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Literature / The Fort (2022)

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The Fort is the one hundredth Gordon Korman novel and a piece of Realistic Fiction Middle Grade Literature about five teenaged boys who find a luxury bomb shelter in the woods and use it to goof off and escape from their problems. Evan lives with his grandparents and has a Delinquent brother who is starting to follow the footsteps of their petty criminal parents and senses Evan may have access to valuables to steal. C.J. is being abused by his stepfather and hides this by injuring himself in deliberately botched daredevil stunts. Mitchell has OCD and a mother who is working three jobs and can't afford for him to see his old therapist. Jason's parents are having an ugly divorce and try to use custody of him to get back at each other, and his girlfriend is the daughter of a cop and may disapprove of how he's using the bunker. Ricky is studying hard to get into a better school, while his peers are reluctant to accept him due to feeling he thinks he's better than them. Many of these personal issues converge as the fort's days of being secret draw to a close.


  • Custody Battle: Jason's parents are fighting bitterly over how much custody time and child support money his mother gets.
  • Dartboard of Hate: Mitchell feels abandoned by his old therapist and throws darts at a newspaper clipping of the doctor.
  • Divorce Assets Conflict: Jason's parents are fighting bitterly over everything they own (and how much custody time and child support money his mother gets). When he takes their cactus to the fort, they accuse each other of stealing it even though they never cared about it before.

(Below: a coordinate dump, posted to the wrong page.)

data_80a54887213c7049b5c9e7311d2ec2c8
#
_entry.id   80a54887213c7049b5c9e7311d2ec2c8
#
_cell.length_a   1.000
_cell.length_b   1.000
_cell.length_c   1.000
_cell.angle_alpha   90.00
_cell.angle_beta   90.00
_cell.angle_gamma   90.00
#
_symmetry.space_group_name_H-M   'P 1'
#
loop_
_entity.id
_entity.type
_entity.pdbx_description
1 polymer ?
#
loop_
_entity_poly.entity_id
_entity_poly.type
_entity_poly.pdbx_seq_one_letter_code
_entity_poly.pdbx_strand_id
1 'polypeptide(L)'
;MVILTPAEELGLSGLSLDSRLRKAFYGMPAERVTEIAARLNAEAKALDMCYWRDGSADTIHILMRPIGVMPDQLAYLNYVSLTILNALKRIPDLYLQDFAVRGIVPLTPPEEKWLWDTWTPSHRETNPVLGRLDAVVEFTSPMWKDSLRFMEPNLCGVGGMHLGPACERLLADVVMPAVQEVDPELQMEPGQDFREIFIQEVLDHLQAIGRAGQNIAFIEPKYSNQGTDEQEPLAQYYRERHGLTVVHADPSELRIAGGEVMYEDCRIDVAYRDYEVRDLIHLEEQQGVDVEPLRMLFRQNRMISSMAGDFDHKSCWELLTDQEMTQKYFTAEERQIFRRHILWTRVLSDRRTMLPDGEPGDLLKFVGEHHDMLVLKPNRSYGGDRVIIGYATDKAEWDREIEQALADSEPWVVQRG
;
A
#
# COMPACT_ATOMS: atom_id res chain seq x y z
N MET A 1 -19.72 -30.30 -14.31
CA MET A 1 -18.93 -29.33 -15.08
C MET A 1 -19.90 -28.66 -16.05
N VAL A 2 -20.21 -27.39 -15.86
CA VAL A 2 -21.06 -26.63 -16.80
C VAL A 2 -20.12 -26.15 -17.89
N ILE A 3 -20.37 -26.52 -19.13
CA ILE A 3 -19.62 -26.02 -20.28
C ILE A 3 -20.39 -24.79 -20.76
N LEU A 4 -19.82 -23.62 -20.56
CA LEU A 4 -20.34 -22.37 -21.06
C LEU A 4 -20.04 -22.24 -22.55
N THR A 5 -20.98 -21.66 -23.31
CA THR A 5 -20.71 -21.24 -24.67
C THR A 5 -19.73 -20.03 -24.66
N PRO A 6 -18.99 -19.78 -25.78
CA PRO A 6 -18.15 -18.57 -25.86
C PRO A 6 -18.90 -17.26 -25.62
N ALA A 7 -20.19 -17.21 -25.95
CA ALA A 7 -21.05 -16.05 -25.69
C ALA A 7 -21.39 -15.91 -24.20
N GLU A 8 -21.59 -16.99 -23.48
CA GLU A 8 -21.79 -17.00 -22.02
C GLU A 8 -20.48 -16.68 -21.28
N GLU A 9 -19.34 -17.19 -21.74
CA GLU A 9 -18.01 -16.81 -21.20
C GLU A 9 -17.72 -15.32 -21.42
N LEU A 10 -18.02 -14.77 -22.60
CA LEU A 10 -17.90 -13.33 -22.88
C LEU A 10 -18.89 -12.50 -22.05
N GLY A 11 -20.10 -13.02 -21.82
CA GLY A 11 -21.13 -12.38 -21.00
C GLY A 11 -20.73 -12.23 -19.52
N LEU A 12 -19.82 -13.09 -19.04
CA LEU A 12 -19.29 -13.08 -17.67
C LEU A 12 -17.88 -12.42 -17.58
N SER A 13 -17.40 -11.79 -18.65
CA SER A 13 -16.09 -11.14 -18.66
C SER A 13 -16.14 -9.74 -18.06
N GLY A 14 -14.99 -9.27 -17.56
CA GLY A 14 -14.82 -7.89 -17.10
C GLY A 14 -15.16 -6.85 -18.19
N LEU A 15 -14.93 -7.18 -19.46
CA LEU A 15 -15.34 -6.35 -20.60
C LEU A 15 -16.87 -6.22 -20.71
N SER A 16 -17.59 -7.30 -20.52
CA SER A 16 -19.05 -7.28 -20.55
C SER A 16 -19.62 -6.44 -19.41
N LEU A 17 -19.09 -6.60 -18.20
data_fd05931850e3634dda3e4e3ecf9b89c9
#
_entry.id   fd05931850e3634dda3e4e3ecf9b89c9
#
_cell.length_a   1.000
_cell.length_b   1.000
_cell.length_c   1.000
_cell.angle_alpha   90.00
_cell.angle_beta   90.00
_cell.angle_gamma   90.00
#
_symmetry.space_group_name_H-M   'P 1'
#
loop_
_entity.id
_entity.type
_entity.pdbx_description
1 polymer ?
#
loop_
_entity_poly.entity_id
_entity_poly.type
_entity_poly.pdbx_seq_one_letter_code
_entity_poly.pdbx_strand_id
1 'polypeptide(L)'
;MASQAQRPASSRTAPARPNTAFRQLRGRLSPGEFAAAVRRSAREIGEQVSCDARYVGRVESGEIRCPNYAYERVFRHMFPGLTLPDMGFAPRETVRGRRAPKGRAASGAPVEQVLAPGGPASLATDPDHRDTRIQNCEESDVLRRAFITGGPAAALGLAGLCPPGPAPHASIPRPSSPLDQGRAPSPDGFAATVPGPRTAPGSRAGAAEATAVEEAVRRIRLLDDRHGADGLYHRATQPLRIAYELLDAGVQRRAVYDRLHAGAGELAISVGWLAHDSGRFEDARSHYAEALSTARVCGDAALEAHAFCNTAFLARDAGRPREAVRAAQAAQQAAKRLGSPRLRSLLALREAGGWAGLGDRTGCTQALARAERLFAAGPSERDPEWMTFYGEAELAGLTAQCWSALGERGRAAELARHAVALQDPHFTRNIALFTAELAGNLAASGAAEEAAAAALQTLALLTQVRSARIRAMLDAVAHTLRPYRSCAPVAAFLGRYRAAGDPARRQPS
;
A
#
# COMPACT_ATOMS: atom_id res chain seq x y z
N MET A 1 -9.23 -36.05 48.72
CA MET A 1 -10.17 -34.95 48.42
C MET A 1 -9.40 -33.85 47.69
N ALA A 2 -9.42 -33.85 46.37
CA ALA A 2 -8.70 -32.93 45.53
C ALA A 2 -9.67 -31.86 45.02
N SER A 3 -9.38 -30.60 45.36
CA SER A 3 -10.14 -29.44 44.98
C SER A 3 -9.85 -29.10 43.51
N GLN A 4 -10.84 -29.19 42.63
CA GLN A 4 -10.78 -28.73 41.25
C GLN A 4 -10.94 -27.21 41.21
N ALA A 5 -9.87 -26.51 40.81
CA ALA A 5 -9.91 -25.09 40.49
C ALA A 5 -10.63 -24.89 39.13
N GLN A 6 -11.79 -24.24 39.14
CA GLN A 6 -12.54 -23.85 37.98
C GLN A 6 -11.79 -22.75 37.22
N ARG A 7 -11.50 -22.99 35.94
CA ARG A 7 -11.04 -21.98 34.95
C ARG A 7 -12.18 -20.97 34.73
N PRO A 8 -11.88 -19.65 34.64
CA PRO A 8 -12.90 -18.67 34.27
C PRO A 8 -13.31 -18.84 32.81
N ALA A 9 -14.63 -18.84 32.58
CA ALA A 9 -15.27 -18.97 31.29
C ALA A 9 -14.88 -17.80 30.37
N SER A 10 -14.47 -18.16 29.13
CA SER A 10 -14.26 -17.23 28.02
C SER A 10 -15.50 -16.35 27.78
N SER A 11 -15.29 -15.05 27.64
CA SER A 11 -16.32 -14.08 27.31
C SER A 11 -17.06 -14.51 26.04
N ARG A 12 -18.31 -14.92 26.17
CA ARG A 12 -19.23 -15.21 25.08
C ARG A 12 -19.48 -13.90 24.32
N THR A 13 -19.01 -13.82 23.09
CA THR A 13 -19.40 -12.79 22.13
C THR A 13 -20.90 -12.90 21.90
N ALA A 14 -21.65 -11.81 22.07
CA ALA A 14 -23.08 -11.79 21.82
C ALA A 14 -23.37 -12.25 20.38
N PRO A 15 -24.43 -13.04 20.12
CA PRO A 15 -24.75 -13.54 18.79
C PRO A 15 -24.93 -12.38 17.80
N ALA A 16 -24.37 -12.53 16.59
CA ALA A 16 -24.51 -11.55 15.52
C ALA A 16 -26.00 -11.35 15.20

• The Elites Jump Ship: The bunker the kids find has lots of food, records and movies inside and was built about forty years ago by an eccentric millionaire, who evidently didn't plan on sharing it with anyone else in his life, since no one else knows about it. There's also a video cassette with recorded insults for any potential foreign invaders who might have found the bunker if he died before making it there.
  • Hypocritical Heartwarming: A Moral Myopia version occurs when Marcus learns that Luke and Jaeger have been following and threatening his stepson C.J. He goes ballistic and nearly strangles Jaeger to death. It would be an awesome (albeit terrifying) Papa Wolf if not for the fact that Marcus has been abusing C.J. for years, almost on a daily basis, and has sent him to the hospital multiple times.
  • I Ate WHAT?!: In one of the last scenes, Evan's grandmother makes spaghetti for everyone, but their enjoyment of the dish vanishes when she mentions that she makes the sauce with herbs that the local therapist grows. Mitchell has been peeing on those herbs every night out of bitterness that the therapist stopped seeing him. They calm down after learning that the herbs are thoroughly cleaned before being made into sauce ingredients.
  • I Choose to Stay: At the end, Ricky passes a test to get into a better school similar to the one he started out in, at the end but decides to stay at his current school with his new friends.
  • Nice to the Waiter: Ricky is very uncomfortable watching a Home Depot manager scream at an employee for giving Ricky the wrong color paint and wants to just take the wrong color to spare the man any further abuse and embarrassment, before getting distracted when he recognizes the manager as his friend C.J.'s stepfather and has a "Eureka!" Moment about C.J.'s constant injuries.
  • Raised by Grandparents: Evan and Luke's grandparents took them in after their petty crook parents went to rehab and then abandoned them after being released.